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In Titus 2, Paul instructs the older women to “teach” the younger women (v. 3)—literally, to “bring them to their senses.” He uses a form of the same word in verse 5, where his list of training necessities includes being “self-controlled.”
Coming to our senses. Isn’t that where humility begins for wives and mothers? A busy mother has twenty things swirling about her mind throughout the day. Add in the various emotions, interruptions, and surprises, and it’s easy to feel as if our minds are anything but “controlled.” But part of growing in godliness as wives and mothers is learning how to cultivate and maintain a sound mind, particularly about who God is and who we are in relation to Him. This “right thinking” or “sensibleness” is key to walking in humility as we learn to love our husbands and children (v. 4).
The humility that comes from a self-controlled mind starts in Genesis. There we see that God is the Creator and we are the created. This is a very basic truth, but the discipline of living in light of it is part of hard-won, Spirit-wrought maturity. With this Creator-creature reality as the foundation, let’s look at three ways that wives and mothers can cultivate the humility that comes from a life of right thinking.
humility chooses to submit
The word submit immediately causes us to think of a wife’s relation to her husband. But before we submit to our husbands, we must submit to our Creator. He is a God of order who has created His world to operate in a certain way. It is my duty as a creature to understand as best I can how this order works itself out in my life. If He has given any written instructions—and He has—I should read them carefully and obey them. His Word clearly shows a created order within the family. The husband is the head of the wife (Eph. 5:23), and the wife is to willingly submit to that leadership and authority.
In addition to submitting to God’s design for the husband’s authority, mothers must submit to God’s design for parenting. We work alongside our husbands to “bring [our children] up in the discipline and instruction of the Lord” (Eph. 6:4)—no small task. But because we are submitted to God’s design, we don’t shrink back from it. We labor by faith day after day, entrusting the results to the Lord even when the training is tiring, inconvenient, or seemingly fruitless.
humility acknowledges sin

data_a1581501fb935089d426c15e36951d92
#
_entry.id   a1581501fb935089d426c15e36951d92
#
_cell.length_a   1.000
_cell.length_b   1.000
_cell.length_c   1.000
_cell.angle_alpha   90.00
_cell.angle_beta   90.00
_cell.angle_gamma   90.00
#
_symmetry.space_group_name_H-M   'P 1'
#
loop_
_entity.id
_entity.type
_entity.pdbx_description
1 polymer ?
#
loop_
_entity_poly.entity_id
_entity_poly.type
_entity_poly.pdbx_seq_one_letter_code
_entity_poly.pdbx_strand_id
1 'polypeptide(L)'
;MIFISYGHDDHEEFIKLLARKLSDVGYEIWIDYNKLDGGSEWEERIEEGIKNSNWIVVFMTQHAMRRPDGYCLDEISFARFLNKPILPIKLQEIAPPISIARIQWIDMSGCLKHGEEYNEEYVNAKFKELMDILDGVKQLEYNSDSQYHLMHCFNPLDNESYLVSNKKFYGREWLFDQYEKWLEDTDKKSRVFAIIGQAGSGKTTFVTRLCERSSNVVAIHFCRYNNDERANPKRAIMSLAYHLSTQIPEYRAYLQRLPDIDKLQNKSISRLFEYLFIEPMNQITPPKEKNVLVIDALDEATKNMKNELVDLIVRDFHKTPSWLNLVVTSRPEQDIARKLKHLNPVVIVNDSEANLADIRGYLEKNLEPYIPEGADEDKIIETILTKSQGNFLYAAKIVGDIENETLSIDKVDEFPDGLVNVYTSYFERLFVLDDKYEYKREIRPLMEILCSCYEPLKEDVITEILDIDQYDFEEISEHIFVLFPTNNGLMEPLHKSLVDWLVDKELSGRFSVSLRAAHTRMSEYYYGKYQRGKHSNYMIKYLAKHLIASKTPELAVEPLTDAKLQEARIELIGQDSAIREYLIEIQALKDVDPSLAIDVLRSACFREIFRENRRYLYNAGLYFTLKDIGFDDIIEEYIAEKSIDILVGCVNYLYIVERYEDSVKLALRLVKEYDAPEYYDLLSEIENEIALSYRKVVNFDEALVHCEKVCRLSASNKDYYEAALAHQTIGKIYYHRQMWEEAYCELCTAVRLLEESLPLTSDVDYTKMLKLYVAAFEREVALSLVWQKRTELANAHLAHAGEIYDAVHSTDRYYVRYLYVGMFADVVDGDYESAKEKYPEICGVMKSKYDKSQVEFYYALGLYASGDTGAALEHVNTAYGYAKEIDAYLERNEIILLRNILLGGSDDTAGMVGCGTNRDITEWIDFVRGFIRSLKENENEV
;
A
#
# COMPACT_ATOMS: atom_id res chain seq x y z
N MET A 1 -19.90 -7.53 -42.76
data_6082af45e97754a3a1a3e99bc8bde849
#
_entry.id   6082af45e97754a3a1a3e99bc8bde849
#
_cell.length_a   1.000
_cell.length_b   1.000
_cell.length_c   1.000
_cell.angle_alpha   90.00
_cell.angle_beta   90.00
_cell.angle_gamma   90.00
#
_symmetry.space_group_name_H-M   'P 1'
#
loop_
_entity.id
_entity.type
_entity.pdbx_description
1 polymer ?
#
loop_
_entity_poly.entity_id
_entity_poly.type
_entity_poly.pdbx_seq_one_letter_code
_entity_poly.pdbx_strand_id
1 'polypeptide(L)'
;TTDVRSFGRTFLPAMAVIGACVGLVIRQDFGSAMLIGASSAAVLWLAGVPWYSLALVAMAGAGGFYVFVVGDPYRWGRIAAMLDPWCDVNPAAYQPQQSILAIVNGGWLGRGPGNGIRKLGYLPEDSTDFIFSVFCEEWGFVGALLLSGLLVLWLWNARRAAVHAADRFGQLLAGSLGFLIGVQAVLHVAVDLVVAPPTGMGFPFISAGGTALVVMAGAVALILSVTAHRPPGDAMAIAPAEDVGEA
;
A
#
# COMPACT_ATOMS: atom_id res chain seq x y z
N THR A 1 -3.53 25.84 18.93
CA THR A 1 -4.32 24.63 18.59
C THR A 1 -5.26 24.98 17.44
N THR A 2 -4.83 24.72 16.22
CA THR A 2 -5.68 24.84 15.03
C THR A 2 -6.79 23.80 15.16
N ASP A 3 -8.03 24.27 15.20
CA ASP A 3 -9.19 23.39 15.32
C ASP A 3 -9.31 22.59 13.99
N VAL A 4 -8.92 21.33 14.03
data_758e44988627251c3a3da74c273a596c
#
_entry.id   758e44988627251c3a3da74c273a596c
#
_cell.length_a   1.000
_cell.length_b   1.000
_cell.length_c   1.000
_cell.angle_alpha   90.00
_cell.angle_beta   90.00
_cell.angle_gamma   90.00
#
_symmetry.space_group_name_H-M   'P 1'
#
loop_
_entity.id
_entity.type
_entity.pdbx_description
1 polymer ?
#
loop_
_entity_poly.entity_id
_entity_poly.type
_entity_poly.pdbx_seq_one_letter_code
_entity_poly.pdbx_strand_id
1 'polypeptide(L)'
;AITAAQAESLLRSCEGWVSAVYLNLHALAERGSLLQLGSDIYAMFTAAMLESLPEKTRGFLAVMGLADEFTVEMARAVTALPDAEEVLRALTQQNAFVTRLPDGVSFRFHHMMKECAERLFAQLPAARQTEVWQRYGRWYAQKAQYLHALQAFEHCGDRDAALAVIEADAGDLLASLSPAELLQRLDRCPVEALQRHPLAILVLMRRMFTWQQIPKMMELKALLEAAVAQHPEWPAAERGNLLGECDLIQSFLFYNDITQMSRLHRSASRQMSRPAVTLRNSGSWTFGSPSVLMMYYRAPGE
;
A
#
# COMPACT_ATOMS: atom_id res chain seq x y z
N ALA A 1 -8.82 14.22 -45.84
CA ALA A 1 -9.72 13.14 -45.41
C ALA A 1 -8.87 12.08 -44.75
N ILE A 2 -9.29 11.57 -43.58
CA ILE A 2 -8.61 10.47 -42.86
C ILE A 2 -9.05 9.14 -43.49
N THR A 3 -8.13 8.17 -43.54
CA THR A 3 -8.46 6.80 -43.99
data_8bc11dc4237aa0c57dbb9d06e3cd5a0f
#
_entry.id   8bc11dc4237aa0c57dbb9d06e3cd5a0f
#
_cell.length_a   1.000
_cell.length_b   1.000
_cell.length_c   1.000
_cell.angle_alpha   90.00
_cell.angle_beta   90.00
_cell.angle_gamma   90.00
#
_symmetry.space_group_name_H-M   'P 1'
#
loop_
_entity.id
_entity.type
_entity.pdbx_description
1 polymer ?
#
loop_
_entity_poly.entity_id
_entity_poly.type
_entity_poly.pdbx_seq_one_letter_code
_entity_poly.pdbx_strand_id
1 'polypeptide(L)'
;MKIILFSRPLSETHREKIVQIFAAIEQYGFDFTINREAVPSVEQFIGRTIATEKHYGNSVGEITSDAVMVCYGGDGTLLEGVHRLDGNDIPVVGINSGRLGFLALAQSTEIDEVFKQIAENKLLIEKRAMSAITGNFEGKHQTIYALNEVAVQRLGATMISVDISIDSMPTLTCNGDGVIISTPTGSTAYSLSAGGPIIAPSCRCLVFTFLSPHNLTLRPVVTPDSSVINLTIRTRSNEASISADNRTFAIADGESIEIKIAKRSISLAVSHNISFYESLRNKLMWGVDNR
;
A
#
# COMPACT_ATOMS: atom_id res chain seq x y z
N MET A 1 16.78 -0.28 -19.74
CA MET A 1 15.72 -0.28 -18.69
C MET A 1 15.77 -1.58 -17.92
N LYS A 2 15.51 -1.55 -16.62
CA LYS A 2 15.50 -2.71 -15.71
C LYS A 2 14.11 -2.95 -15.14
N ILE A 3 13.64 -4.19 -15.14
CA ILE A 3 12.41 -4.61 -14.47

I married a sinner—and so did my husband. Humility in both marriage and motherhood requires right thinking about sin. As a wife, I must acknowledge my sinful tendency to rebel against my husband’s leadership, whether through coldness, manipulation, or unspoken thoughts. I must remember how persistent my remaining sin is and vigilantly be on the lookout for subtle ways that it is damaging the relationship. I must point out the log in my own eye before I point out the speck in my husband’s eye. And there will be specks. Husbands are imperfect leaders who will make mistakes and fail to serve as they ought. Right thinking about my husband’s sin will result in a humility that freely forgives, does not hold a grudge, and rejoices in every evidence of the Lord’s sanctifying work in him.
For mothers, this sound thinking can provide a beautiful example of confessing and turning from sin. When I sin against my children, rather than excusing the sin, I should acknowledge it and humbly ask for their forgiveness.
humility depends on the spirit
Finally, a self-controlled mind understands both the importance of growth in godliness and the impossibility of that growth apart from the Holy Spirit. “Coming to our senses” about this utter inability to be the wives and mothers God has called us to be will bring us often to our knees, crying out in prayer for that which He alone can give and do. Lord, I’m not sure how to apply the gospel to my son’s disobedience. Help me! Lord, I disagree with my husband about this decision and am not sure how to respectfully voice my concerns. Give me wisdom! We will humbly acknowledge that eight hours of sleep will not alone make us patient mothers and that reading the best books on marriage will not in itself make us godly wives. We need the Holy Spirit—to give us wisdom, to expose our sin, to illuminate the Scriptures, to make godliness beautiful to us. Thankfully, it is our Father’s delight to give us this Spirit.